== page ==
It’s no surprise that the LMMS is completely free to use!
However, it may be a challenge once you download and install the application.
Once LMMS is installed, you may be redirected to the Setup window, where you would have to set preferences, eventually reflecting your workstation later on.
It might be a little difficult to figure it out, but thankfully there are tutorials online that could help guide you.
As for FL Studio, they come in four different price tiers.
The Fruity Edition, costing $99, is the most entry-level version of FL studio. However, there are limitations, and you may not get the most out of it just by using this version.
Instead, you can get the Producer version at $199. It comes with basic audio editing and recording tools, various samples and instruments, plus a few native plugins.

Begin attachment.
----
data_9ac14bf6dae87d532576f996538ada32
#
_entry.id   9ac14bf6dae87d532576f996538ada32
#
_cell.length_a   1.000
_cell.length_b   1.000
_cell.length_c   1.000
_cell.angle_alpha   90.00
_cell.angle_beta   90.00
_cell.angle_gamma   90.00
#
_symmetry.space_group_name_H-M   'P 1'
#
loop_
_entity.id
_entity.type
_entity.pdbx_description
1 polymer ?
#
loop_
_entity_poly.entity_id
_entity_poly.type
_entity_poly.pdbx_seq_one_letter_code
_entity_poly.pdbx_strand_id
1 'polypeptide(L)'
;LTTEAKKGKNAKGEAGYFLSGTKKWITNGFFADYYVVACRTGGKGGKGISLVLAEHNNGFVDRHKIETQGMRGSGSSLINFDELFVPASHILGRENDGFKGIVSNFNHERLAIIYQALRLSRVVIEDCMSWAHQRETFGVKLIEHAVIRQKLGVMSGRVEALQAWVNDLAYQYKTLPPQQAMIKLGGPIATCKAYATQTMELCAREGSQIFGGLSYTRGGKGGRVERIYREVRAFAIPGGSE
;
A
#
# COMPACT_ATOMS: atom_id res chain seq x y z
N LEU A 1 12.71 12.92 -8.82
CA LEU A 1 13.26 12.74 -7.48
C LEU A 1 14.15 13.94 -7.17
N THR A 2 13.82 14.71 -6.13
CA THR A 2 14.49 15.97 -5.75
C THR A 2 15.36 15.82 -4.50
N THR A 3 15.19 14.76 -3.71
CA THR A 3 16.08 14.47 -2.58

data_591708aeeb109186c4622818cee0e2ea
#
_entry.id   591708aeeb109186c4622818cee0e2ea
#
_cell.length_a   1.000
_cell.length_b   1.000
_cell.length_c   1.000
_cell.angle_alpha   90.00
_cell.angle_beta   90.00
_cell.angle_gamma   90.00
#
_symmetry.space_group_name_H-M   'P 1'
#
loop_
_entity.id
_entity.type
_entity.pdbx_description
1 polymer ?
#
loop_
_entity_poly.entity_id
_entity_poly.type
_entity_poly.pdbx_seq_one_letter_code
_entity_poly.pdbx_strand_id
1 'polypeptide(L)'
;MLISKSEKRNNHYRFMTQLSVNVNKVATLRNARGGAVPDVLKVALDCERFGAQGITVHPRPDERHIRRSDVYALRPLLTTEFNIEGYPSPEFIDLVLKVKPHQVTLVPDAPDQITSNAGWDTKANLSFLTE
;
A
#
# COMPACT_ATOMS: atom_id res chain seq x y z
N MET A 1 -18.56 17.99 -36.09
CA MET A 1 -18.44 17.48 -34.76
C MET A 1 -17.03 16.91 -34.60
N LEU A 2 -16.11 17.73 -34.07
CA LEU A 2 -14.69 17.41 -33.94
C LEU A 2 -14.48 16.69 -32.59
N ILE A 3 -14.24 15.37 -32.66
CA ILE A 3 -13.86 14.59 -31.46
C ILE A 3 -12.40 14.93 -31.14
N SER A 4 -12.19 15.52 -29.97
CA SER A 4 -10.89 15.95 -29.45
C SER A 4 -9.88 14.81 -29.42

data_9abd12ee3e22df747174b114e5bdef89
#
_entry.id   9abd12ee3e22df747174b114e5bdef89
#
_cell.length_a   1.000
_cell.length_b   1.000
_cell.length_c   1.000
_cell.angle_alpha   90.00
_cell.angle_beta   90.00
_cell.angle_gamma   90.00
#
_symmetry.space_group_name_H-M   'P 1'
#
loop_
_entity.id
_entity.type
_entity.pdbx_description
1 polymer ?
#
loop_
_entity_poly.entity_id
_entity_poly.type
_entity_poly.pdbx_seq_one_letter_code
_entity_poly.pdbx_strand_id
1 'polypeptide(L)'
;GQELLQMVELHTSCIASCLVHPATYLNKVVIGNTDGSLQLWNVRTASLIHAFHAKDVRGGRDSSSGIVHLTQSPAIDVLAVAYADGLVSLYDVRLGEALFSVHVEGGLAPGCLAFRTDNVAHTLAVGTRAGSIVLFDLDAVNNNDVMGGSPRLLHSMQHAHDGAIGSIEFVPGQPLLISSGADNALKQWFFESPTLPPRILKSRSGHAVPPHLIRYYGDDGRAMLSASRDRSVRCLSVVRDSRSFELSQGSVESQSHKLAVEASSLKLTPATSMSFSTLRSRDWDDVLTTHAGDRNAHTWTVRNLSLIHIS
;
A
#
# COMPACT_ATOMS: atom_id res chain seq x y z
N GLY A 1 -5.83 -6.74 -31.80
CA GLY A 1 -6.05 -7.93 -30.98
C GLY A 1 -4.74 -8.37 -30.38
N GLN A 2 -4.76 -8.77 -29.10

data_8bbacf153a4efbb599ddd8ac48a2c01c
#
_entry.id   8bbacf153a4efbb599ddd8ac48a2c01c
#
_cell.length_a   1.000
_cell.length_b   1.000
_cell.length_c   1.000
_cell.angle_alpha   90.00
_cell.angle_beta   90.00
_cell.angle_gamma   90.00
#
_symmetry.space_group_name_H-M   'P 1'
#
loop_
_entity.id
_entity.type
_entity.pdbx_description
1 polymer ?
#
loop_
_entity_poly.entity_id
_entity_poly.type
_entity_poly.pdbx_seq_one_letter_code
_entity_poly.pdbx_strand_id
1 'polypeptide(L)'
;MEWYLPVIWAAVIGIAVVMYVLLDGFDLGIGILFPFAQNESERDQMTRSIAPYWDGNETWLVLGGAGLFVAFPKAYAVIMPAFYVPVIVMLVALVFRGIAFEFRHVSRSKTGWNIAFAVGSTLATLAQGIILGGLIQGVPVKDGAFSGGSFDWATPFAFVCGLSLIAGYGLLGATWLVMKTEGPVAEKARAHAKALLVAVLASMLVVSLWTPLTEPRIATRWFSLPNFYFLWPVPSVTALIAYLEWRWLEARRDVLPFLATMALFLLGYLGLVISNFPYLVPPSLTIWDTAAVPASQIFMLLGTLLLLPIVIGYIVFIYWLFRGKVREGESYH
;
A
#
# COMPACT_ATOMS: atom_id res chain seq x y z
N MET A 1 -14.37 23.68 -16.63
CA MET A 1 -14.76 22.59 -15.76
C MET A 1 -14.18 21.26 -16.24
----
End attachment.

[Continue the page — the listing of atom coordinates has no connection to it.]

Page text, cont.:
If you want to expand the FL Studio features even further, there’s the Signature Bundle at $299 and the ultimate All Plugins Bundle at a staggering $499!
Naturally, the huge difference in prices reflects the application’s limits.
VST and Third-Party Plugin Compatibility
When it comes to compatibility with VST and external plugins, both the LMMS and FL Studio deliver in this field!
The only difference is how they’re being imported into the program.
In FL Studio’s case, plugins are loaded into a VST plugin folder and are ready to use within the interface, a standard practice seen in most DAWs.
With LMMS, the process is a bit longer than you would expect; you might need to take a few additional steps when importing an external plugin, as illustrated in this tutorial here.
Third-party VST plugins may need to be used in the LMMS application through the integrated VeSTige host window.